- 8. Vandesompele J, De Preter K, Pattyn F, Poppe B, Van Roy N, et al. (2002) Accurate normalization of real-time quantitative RT-PCR data by geometric averaging of multiple internal control genes. Genome Biol 3: RESEARCH0034.
- 9. de Jonge HJM, Fehrmann RSN, de Bont ESJM, Hofstra RMW, Gerbens F, et al. (2007) Evidence based selection of housekeeping genes. PLoS ONE 2: e898.
- 10. Rex M, Orme A, Uwanogho D, Tointon K, Wigmore PM, et al. (1997) Dynamic expression of chicken Sox2 and Sox3 genes in ectoderm induced to form neural tissue. Dev Dyn 209: 323–332.
- 11. Cimadamore F, Fishwick K, Giusto E, Gnedeva K, Cattarossi G, et al. (2011) Human ESC-Derived Neural Crest Model Reveals a Key Role for SOX2 in Sensory Neurogenesis. Cell Stem Cell 8: 538–551.
- 12. Suzuki E, Evans T, Lowry J, Truong L, Bell DW, et al. (1996) The human GATA-6 gene: structure, chromosomal location, and regulation of expression by tissue-specific and mitogen-responsive signals. Genomics 38: 283–290.
- 13. Umetani M, Mataki C, Minegishi N, Yamamoto M, Hamakubo T, et al. (2001) Function of GATA transcription factors in induction of endothelial vascular cell adhesion molecule-1 by tumor necrosis factor-alpha. Arterioscler Thromb Vasc Biol 21: 917–922.
- 14. Peng Y, Jahroudi N (2003) The NFY transcription factor inhibits von Willebrand factor promoter activation in non-endothelial cells through recruitment of histone deacetylases. J Biol Chem 278: 8385–8394.
- 15. Oda E, Ohki R, Murasawa H, Nemoto J, Shibue T, et al. (2000) Noxa, a BH3-only member of the Bcl-2 family and candidate mediator of p53-induced apoptosis. Science 288: 1053–1058.
- 16. Mathai JP, Germain M, Marcellus RC, Shore GC (2002) Induction and endoplasmic reticulum location of BIK/NBK in response to apoptotic signaling by E1A and p53. Oncogene 21: 2534–2544.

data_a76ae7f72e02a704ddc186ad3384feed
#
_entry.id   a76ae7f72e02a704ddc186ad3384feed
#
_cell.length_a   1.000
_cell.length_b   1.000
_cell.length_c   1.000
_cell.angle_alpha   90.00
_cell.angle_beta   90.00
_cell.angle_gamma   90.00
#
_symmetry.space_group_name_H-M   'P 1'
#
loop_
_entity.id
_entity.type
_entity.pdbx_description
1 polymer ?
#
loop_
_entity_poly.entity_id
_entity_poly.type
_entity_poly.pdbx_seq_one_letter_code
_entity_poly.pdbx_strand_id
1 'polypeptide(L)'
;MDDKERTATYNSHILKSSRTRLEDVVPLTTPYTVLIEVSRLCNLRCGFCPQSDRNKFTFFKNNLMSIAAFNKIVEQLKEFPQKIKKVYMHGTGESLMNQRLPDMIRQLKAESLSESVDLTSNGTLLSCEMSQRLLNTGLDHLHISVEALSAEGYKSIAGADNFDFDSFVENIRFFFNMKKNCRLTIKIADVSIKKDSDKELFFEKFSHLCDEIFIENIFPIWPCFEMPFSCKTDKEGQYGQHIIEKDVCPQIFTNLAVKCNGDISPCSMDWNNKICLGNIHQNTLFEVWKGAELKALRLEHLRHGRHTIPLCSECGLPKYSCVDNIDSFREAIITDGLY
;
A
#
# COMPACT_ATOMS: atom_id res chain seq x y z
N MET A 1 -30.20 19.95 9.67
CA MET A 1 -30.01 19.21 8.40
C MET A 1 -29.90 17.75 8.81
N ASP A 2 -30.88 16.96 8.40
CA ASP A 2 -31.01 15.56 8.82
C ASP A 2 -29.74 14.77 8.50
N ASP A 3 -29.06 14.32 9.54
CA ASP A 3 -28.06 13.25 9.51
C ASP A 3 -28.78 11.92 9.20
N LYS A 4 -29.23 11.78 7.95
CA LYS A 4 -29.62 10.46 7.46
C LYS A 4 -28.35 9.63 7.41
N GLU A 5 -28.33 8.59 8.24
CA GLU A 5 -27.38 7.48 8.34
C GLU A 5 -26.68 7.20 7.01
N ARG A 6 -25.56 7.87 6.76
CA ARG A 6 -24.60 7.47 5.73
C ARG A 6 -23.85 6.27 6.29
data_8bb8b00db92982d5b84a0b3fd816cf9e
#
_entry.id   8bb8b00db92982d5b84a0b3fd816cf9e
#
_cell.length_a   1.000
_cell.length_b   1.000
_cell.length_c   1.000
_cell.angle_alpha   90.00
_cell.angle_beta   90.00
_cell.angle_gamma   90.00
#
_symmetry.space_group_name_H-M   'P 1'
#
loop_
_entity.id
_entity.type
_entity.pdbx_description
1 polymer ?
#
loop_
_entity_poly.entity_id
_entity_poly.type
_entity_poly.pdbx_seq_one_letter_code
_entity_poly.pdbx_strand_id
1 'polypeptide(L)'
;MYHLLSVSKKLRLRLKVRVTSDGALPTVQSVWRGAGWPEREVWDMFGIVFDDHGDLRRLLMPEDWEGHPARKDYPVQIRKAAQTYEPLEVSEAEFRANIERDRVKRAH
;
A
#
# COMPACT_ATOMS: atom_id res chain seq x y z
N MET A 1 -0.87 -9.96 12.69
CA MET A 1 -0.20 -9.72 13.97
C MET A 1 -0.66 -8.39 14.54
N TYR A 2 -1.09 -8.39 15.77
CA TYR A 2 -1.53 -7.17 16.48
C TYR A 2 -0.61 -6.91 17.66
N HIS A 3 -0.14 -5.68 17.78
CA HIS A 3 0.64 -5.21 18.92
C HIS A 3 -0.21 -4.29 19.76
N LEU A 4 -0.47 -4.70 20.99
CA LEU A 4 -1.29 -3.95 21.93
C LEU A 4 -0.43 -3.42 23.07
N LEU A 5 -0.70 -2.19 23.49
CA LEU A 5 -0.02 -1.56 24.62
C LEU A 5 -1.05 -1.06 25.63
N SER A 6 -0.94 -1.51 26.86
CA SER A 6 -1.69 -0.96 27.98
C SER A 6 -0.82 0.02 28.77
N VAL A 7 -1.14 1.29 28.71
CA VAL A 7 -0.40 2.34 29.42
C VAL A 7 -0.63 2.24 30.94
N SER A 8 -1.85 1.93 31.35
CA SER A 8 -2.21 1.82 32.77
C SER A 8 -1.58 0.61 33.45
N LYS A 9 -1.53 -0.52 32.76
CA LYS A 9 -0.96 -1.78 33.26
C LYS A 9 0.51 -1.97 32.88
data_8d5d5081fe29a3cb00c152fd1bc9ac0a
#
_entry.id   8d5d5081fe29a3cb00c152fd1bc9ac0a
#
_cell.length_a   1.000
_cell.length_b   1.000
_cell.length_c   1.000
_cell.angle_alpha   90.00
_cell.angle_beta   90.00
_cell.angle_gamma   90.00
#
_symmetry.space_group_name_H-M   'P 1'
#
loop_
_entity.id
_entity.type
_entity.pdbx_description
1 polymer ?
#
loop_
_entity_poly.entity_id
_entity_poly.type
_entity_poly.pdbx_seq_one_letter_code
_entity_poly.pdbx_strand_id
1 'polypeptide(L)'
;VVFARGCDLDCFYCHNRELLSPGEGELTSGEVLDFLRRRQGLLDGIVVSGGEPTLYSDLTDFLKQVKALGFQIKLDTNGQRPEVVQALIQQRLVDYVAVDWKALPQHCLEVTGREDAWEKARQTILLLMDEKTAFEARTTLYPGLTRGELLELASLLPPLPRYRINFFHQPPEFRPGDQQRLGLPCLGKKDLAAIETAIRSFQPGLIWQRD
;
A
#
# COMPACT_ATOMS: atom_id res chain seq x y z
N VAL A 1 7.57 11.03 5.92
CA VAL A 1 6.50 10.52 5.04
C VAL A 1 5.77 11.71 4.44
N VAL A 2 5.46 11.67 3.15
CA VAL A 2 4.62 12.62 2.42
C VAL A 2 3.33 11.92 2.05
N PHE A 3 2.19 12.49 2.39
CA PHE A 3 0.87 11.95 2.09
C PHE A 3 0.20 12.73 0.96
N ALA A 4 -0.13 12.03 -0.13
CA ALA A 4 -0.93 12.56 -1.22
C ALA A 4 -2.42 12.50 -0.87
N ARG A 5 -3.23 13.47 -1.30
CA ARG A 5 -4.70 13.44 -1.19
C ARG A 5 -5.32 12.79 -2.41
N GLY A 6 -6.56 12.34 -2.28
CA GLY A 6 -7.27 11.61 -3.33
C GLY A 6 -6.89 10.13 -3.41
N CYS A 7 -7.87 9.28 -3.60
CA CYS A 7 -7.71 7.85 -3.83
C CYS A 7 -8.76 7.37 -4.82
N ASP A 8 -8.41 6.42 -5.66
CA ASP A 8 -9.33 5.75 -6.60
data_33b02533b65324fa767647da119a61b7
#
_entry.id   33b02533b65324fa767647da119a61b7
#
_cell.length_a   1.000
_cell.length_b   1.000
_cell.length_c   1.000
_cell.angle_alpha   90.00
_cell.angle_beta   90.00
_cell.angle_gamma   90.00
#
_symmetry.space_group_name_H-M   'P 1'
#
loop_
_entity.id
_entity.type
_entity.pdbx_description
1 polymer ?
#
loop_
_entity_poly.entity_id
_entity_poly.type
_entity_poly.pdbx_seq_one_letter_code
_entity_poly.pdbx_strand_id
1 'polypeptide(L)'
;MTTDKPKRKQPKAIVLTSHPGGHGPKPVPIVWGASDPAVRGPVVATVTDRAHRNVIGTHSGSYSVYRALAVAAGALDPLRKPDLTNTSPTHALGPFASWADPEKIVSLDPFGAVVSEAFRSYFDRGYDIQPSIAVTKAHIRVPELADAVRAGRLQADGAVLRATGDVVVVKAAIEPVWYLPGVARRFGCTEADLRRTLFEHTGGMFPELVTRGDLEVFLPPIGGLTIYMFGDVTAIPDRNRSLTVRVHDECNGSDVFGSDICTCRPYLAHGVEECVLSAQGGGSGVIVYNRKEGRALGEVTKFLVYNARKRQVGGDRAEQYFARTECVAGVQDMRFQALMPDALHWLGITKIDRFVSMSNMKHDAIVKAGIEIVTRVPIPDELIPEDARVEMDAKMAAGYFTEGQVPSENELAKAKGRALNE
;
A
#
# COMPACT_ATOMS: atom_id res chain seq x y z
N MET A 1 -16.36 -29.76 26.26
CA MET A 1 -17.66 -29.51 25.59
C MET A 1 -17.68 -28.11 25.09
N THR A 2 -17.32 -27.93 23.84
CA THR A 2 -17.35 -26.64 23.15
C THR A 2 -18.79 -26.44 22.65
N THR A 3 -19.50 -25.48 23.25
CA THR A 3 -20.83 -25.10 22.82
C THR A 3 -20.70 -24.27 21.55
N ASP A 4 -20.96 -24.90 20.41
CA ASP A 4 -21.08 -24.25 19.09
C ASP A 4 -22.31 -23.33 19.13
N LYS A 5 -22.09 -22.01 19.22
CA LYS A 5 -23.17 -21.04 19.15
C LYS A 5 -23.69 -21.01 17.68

- 17. Nakano K, Vousden KH (2001) PUMA, a novel proapoptotic gene, is induced by p53. Mol Cell 7: 683–694.
- 18. Yu J, Zhang L, Hwang PM, Kinzler KW, Vogelstein B (2001) PUMA induces the rapid apoptosis of colorectal cancer cells. Mol Cell 7: 673–682.
- 19. Miyashita T, Reed JC (1995) Tumor suppressor p53 is a direct transcriptional activator of the human bax gene. Cell 80: 293–299.
- 20. Happo L, Cragg MS, Phipson B, Haga JM, Jansen ES, et al. (2010) Maximal killing of lymphoma cells by DNA damage-inducing therapy requires not only the p53 targets Puma and Noxa, but also Bim. Blood 116: 5256–5267.
- 21. Hasegawa K, Pomeroy JE, Pera MF (2010) Current technology for the derivation of pluripotent stem cell lines from human embryos. Cell Stem Cell 6: 521–531.
- 22. Thomson JA, Itskovitz-Eldor J, Shapiro SS, Waknitz MA, Swiergiel JJ, et al. (1998) Embryonic stem cell lines derived from human blastocysts. Science 282: 1145–1147.
- 23. Ohgushi M, Matsumura M, Eiraku M, Murakami K, Aramaki T, et al. (2010) Molecular pathway and cell state responsible for dissociation-induced apoptosis in human pluripotent stem cells. Cell Stem Cell 7: 225–239.
- 24. Pyle AD, Lock LF, Donovan PJ (2006) Neurotrophins mediate human embryonic stem cell survival. Nat Biotechnol 24: 344–350.
- 25. Qin H, Yu T, Qing T, Liu Y, Zhao Y, et al. (2007) Regulation of apoptosis and differentiation by p53 in human embryonic stem cells. J Biol Chem 282: 5842–5852.
- 26. Ardehali R, Inlay MA, Ali SR, Tang C, Drukker M, et al. (2011) Overexpression of BCL2 enhances survival of human embryonic stem cells during stress and obviates the requirement for serum factors. Proc Natl Acad Sci USA 108: 3282–3287.
- 27. Cotteret S, Jaffer ZM, Beeser A, Chernoff J (2003) p21-Activated kinase 5 (Pak5) localizes to mitochondria and inhibits apoptosis by phosphorylating BAD. Mol Cell Biol 23: 5526–5539.
- 28. Danial NN, Gramm CF, Scorrano L, Zhang C-Y, Krauss S, et al. (2003) BAD and glucokinase reside in a mitochondrial complex that integrates glycolysis and apoptosis. Nature 424: 952–956.